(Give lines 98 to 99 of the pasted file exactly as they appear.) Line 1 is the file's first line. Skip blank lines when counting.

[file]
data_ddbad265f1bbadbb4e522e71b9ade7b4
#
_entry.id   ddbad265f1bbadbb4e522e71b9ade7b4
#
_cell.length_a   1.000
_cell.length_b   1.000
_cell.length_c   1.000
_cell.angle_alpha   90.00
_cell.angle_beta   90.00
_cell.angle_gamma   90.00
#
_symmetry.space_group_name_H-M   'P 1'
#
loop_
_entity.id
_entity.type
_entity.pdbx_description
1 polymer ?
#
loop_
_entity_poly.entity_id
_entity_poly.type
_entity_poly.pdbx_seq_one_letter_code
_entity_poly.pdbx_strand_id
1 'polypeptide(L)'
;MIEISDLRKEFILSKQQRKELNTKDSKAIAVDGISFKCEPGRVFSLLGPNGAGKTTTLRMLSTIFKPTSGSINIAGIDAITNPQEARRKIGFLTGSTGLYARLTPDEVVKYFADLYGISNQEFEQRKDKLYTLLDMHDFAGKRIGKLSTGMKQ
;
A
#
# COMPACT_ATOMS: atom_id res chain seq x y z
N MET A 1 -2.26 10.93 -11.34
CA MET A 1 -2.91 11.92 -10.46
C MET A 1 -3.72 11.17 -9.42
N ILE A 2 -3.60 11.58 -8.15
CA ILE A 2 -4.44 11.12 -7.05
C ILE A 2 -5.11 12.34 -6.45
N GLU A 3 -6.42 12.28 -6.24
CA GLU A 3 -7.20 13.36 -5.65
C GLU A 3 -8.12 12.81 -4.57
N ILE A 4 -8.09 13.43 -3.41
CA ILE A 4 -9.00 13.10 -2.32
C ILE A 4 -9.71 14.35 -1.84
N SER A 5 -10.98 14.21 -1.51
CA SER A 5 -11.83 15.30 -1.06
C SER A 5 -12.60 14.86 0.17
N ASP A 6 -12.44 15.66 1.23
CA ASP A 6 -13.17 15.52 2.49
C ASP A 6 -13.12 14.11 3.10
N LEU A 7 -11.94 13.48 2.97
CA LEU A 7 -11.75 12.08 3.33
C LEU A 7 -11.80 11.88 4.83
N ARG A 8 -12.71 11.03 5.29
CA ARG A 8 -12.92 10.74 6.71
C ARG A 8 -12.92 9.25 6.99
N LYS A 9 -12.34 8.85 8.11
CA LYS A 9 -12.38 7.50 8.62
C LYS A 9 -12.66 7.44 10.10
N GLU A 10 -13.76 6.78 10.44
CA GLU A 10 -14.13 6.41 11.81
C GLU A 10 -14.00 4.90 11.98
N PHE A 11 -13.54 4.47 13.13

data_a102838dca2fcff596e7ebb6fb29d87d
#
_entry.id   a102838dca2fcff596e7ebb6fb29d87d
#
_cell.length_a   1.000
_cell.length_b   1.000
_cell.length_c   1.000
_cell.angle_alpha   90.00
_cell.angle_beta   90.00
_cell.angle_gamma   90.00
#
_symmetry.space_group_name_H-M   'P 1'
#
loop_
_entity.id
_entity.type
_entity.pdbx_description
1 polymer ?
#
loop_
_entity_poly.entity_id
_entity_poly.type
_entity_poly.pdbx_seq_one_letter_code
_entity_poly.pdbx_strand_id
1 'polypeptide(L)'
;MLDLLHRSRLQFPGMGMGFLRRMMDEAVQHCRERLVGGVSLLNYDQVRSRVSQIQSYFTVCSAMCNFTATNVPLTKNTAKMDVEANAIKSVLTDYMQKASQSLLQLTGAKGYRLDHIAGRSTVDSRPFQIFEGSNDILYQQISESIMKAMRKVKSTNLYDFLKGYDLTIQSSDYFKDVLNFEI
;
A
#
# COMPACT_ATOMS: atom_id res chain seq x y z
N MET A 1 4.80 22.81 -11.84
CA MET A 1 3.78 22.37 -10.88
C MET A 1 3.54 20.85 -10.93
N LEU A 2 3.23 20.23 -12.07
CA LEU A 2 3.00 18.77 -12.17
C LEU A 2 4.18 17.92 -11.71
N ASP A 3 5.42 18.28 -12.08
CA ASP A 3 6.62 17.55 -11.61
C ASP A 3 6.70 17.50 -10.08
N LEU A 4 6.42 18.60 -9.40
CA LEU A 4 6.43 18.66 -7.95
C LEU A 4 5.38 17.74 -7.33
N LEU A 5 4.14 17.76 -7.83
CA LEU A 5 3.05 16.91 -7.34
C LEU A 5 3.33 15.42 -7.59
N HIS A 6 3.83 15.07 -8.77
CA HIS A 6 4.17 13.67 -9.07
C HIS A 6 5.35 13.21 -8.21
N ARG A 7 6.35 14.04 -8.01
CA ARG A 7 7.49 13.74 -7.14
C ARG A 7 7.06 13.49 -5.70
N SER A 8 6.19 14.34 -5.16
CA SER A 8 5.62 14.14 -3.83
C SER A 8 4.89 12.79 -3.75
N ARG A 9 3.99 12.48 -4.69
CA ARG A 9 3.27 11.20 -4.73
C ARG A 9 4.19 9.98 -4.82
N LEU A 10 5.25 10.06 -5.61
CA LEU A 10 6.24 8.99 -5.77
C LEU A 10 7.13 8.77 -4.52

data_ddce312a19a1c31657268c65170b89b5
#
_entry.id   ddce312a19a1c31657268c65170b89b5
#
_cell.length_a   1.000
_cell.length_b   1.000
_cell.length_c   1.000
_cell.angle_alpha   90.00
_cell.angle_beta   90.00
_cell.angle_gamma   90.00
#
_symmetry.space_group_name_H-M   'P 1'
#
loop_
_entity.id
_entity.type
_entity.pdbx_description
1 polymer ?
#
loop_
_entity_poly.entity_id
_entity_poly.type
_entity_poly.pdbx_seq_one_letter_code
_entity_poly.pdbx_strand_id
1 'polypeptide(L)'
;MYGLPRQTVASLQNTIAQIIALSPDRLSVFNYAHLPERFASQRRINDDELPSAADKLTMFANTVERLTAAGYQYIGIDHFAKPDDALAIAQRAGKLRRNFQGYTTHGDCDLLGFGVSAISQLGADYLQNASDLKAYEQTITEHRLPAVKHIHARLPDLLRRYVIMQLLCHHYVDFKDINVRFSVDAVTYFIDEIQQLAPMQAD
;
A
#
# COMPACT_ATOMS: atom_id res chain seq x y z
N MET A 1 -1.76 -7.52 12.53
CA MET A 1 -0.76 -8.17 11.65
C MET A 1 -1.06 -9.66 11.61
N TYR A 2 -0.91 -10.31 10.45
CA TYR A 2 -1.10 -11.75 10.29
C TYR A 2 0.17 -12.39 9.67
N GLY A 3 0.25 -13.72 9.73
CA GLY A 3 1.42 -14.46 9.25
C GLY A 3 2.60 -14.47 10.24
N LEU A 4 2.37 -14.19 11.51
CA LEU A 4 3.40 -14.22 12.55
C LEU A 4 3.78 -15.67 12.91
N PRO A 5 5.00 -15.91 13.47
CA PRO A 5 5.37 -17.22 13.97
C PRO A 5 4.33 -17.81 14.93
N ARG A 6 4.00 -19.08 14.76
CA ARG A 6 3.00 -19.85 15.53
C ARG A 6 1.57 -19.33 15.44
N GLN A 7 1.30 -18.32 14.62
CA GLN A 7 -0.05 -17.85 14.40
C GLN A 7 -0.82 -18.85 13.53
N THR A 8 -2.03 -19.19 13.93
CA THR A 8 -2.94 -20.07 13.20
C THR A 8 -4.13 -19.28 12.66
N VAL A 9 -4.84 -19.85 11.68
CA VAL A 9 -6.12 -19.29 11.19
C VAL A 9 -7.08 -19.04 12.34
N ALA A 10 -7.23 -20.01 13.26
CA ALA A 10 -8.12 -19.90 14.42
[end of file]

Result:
N ASP A 3 5.42 18.28 -12.08
CA ASP A 3 6.62 17.55 -11.61